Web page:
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the various and sundry creations of sylvus tarn
Large Focal Beads, Or
Everything but the kitchen sink

Having gotten over its initial bright ’n’ gaudy phase, the art glass bead movement seems to be heading towards more subtle effects and colors—browns and greys, matte, rock-like surfaces, dull copper or silver staining instead of brilliant gold leaf.

Not me. I haven't been making beads long enough to appreciate all that subtlety. Give me bright clear colors (though I've finally come to appreciate the value of transparent tints, and not just rods in colors at full blast), shiny leaf, and, of course dichro.

Dichro comes in many colors and patterns, and in these beads, I use ’em all. Like most of the beads I make, these are hollow, though they start out as slim cylinders before I add three to four layers of glass, sometimes with additional decorations of two or three kinds of leaf, reduction frit, and of course, dichro. Lately I've been softening the dichro with pixie dust.

An assortment of dichroic focal beads—maybe my next postcard?

Most of the dichro beads shown below were made in early 2004, and in almost all of them, the bead release broke. What this principly means is that sometimes the holes are a little uneven. They don't always sit straight up and down, either. I know there are beadmakers out there who refuse to sell beads with the slightest flaw, in the holes, or anywhere else. I applaud the sentiment, but have yet to reach that level of perfection. So I settle for something decently made, and knock a few bucks off when the hole ain't perfect, which is what I'd expect if I were purchasing the bead: while I have nothing against collectors, I make my beads with the idea they're going to be strung. And stringing, thank goodness, hides a lot of problems with less than perfect holes. All of these beads are made on 3/32” mandrels, and you can click on the images below for a bigger version. If you are interested in purchase, (or even if you're not) feel free to email me (see bottom of the page for address). In any case—Enjoy.

This root beer and amber color scheme is a somewhat unusual one for me. The bead is decorated with gold, salmon and fuscia dichro, has one odd-shape hole, and measures 25x36MM.


This bead measures 33x33MM at its largest dimensions, and is built on an opaque dark blue base decorated with lime green stringer, which is nearly buried under layers of patterned dichro—crosswise and lengthwise stripes and circles in aquas and blues—and plain dichro in gold and fuscia with a touch of red around one hole. Randomly trailed aqua and green dots provide texture. Reasonably even holes.


Another shot of the above. Like all the beads except the last, these were shot on a cloudy day next to a doorwall with a sheet of drop-celing light panel diffusing.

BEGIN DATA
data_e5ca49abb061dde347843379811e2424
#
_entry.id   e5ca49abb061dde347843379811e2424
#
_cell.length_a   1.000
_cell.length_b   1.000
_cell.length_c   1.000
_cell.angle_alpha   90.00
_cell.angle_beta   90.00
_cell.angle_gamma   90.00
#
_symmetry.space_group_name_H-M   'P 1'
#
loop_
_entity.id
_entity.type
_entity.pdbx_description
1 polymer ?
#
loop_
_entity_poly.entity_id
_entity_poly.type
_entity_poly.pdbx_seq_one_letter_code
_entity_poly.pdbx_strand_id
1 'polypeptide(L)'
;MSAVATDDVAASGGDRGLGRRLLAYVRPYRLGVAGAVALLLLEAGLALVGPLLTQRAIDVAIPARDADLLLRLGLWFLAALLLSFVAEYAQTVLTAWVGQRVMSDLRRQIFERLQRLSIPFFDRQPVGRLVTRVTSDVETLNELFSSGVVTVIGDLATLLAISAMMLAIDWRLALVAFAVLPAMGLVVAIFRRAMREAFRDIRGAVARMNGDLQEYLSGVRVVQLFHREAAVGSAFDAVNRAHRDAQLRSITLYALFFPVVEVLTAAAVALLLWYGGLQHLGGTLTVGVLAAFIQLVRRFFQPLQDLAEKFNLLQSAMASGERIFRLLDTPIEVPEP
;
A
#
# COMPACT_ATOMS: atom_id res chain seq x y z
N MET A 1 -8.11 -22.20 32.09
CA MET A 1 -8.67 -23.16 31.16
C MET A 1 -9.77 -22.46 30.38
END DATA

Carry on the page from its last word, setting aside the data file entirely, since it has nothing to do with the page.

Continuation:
Built on a base of one of those lovely opaque pink bullseye glasses, this bead measures 33x34MM and a lot of golden green dichro; this with gold, peacock green and cobalt blue contrasts nicely with the base glass. Rather rough hole, especially on one end.


Another view, above.


At 27x40MM, this bead is longer, thinner, and lighter weight than the beads referenced above, it's a pale transparent blue base rolled in a little opaque green frit, and trailed with transpurant gold purple and green dots over a rainbow's worth of dichro: gold, fuscia, purple, teal, and red; on one side of the bead the fuscia dichro is subtly muted with purple pixie dust. Decent holes.


Built on a transparent purple base, this 29x37MM bead extensive spot and ripple pattern dichro for the first layer; ridged blue, green, fuscia and spot dichro on the second layer that is really even more vivid than the pix, with curliQ and dot trailing in emerald green. Decent holes.


At 32x28MM, this bead is a little smaller than some of the others, but one of the most heavily dichro'ed, with mostly solid layers of green, gold, fuscia, blue and violet dichro. The dichro is slightly burnt (silvered) near one end; holes are decent. Trailed with clear. Nevertheless, a personal favorite owing to the density and layering of the dichro.


This bead, built on dark transparent aquamarine, is made of Effetre glass, and features particularly vivid rainbow stripe dichro, touches of tiger stripe pattern dichro, with red, fuscia and magenta solid dichro colors. It's trailed with teal curliQs and green dots, and the intense colors is softened on one side with a light green layer of pixie dust. Measures 28X38MM, with decent holes.


By the time I got to these somewhat smaller beads, I was getting lazy, and starting to group them. In order, the bead on the left measures 22x27MM; the next, 25x27MM; 25x34MM; 23x27MM.


My first shot of dichroic focals, left in for historicity. Glass can be tricky to photograph. Despite using a double thickness of diffuser to soften the light, there's still a shine on the surfaces facing the light source that washes out some of the color. Though not perfect, this image does give some sense of the beads, which are about 30mm long.


tags updated 13nov17 (from ‘dichro_focals’); removed prices 28dec17


[dichro] [focal] [2004]